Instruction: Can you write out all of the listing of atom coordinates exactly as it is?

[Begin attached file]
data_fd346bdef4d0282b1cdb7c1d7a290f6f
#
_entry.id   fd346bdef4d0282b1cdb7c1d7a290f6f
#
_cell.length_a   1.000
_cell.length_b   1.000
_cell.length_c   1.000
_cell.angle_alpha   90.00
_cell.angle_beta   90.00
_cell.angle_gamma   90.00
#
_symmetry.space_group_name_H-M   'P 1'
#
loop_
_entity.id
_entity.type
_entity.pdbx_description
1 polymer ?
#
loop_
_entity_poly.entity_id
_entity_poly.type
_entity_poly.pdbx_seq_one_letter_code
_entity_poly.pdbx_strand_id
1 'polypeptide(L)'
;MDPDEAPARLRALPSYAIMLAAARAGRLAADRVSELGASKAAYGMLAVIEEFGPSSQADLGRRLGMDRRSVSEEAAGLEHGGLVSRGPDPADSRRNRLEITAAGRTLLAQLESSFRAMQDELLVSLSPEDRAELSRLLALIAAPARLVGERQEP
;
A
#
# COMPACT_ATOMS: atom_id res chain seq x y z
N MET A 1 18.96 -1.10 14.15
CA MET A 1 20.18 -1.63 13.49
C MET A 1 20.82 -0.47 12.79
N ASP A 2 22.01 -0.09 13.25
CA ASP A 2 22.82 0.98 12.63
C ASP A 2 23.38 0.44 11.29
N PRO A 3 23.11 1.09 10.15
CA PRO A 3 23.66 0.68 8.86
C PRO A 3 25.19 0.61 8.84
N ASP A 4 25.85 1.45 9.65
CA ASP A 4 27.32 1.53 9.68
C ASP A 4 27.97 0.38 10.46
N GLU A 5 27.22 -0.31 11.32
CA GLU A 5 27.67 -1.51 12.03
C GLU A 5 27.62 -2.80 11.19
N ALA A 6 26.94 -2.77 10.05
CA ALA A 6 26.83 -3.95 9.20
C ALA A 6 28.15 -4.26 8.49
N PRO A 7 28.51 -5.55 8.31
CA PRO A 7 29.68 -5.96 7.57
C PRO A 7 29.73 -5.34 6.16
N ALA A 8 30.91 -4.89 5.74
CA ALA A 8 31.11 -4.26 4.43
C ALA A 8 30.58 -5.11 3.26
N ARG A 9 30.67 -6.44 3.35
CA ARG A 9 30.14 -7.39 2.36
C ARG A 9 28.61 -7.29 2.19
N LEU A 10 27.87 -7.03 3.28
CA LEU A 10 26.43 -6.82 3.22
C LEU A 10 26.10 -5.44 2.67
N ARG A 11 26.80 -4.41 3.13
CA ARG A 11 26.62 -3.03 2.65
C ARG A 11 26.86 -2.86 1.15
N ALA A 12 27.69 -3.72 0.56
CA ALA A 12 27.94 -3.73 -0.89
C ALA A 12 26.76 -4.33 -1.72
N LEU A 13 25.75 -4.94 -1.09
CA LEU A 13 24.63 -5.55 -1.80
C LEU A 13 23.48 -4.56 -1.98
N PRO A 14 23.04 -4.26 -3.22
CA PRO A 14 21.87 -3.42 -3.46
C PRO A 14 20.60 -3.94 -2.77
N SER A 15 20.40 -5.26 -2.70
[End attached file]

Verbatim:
data_fd346bdef4d0282b1cdb7c1d7a290f6f
#
_entry.id   fd346bdef4d0282b1cdb7c1d7a290f6f
#
_cell.length_a   1.000
_cell.length_b   1.000
_cell.length_c   1.000
_cell.angle_alpha   90.00
_cell.angle_beta   90.00
_cell.angle_gamma   90.00
#
_symmetry.space_group_name_H-M   'P 1'
#
loop_
_entity.id
_entity.type
_entity.pdbx_description
1 polymer ?
#
loop_
_entity_poly.entity_id
_entity_poly.type
_entity_poly.pdbx_seq_one_letter_code
_entity_poly.pdbx_strand_id
1 'polypeptide(L)'
;MDPDEAPARLRALPSYAIMLAAARAGRLAADRVSELGASKAAYGMLAVIEEFGPSSQADLGRRLGMDRRSVSEEAAGLEHGGLVSRGPDPADSRRNRLEITAAGRTLLAQLESSFRAMQDELLVSLSPEDRAELSRLLALIAAPARLVGERQEP
;
A
#
# COMPACT_ATOMS: atom_id res chain seq x y z
N MET A 1 18.96 -1.10 14.15
CA MET A 1 20.18 -1.63 13.49
C MET A 1 20.82 -0.47 12.79
N ASP A 2 22.01 -0.09 13.25
CA ASP A 2 22.82 0.98 12.63
C ASP A 2 23.38 0.44 11.29
N PRO A 3 23.11 1.09 10.15
CA PRO A 3 23.66 0.68 8.86
C PRO A 3 25.19 0.61 8.84
N ASP A 4 25.85 1.45 9.65
CA ASP A 4 27.32 1.53 9.68
C ASP A 4 27.97 0.38 10.46
N GLU A 5 27.22 -0.31 11.32
CA GLU A 5 27.67 -1.51 12.03
C GLU A 5 27.62 -2.80 11.19
N ALA A 6 26.94 -2.77 10.05
CA ALA A 6 26.83 -3.95 9.20
C ALA A 6 28.15 -4.26 8.49
N PRO A 7 28.51 -5.55 8.31
CA PRO A 7 29.68 -5.96 7.57
C PRO A 7 29.73 -5.34 6.16
N ALA A 8 30.91 -4.89 5.74
CA ALA A 8 31.11 -4.26 4.43
C ALA A 8 30.58 -5.11 3.26
N ARG A 9 30.67 -6.44 3.35
CA ARG A 9 30.14 -7.39 2.36
C ARG A 9 28.61 -7.29 2.19
N LEU A 10 27.87 -7.03 3.28
CA LEU A 10 26.43 -6.82 3.22
C LEU A 10 26.10 -5.44 2.67
N ARG A 11 26.80 -4.41 3.13
CA ARG A 11 26.62 -3.03 2.65
C ARG A 11 26.86 -2.86 1.15
N ALA A 12 27.69 -3.72 0.56
CA ALA A 12 27.94 -3.73 -0.89
C ALA A 12 26.76 -4.33 -1.72
N LEU A 13 25.75 -4.94 -1.09
CA LEU A 13 24.63 -5.55 -1.80
C LEU A 13 23.48 -4.56 -1.98
N PRO A 14 23.04 -4.26 -3.22
CA PRO A 14 21.87 -3.42 -3.46
C PRO A 14 20.60 -3.94 -2.77
N SER A 15 20.40 -5.26 -2.70